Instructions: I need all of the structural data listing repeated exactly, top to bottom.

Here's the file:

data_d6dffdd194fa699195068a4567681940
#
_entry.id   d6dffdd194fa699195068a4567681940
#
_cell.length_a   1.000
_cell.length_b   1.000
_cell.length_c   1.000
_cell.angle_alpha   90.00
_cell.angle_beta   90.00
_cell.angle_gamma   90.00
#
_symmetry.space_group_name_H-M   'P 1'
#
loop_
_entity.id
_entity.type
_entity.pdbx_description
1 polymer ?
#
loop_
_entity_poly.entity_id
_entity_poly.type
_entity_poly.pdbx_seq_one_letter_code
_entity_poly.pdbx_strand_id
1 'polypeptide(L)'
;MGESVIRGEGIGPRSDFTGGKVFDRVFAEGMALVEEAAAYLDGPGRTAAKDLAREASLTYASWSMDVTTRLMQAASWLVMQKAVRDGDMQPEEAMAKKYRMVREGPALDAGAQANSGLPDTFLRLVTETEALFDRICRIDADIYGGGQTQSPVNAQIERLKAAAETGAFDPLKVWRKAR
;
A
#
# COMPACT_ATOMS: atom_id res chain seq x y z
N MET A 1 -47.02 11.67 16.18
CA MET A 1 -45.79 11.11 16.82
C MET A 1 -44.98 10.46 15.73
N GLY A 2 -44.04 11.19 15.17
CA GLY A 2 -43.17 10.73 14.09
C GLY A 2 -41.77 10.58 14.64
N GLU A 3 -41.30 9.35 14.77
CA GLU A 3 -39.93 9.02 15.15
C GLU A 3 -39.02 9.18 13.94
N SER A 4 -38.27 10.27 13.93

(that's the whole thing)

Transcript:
data_d6dffdd194fa699195068a4567681940
#
_entry.id   d6dffdd194fa699195068a4567681940
#
_cell.length_a   1.000
_cell.length_b   1.000
_cell.length_c   1.000
_cell.angle_alpha   90.00
_cell.angle_beta   90.00
_cell.angle_gamma   90.00
#
_symmetry.space_group_name_H-M   'P 1'
#
loop_
_entity.id
_entity.type
_entity.pdbx_description
1 polymer ?
#
loop_
_entity_poly.entity_id
_entity_poly.type
_entity_poly.pdbx_seq_one_letter_code
_entity_poly.pdbx_strand_id
1 'polypeptide(L)'
;MGESVIRGEGIGPRSDFTGGKVFDRVFAEGMALVEEAAAYLDGPGRTAAKDLAREASLTYASWSMDVTTRLMQAASWLVMQKAVRDGDMQPEEAMAKKYRMVREGPALDAGAQANSGLPDTFLRLVTETEALFDRICRIDADIYGGGQTQSPVNAQIERLKAAAETGAFDPLKVWRKAR
;
A
#
# COMPACT_ATOMS: atom_id res chain seq x y z
N MET A 1 -47.02 11.67 16.18
CA MET A 1 -45.79 11.11 16.82
C MET A 1 -44.98 10.46 15.73
N GLY A 2 -44.04 11.19 15.17
CA GLY A 2 -43.17 10.73 14.09
C GLY A 2 -41.77 10.58 14.64
N GLU A 3 -41.30 9.35 14.77
CA GLU A 3 -39.93 9.02 15.15
C GLU A 3 -39.02 9.18 13.94
N SER A 4 -38.27 10.27 13.93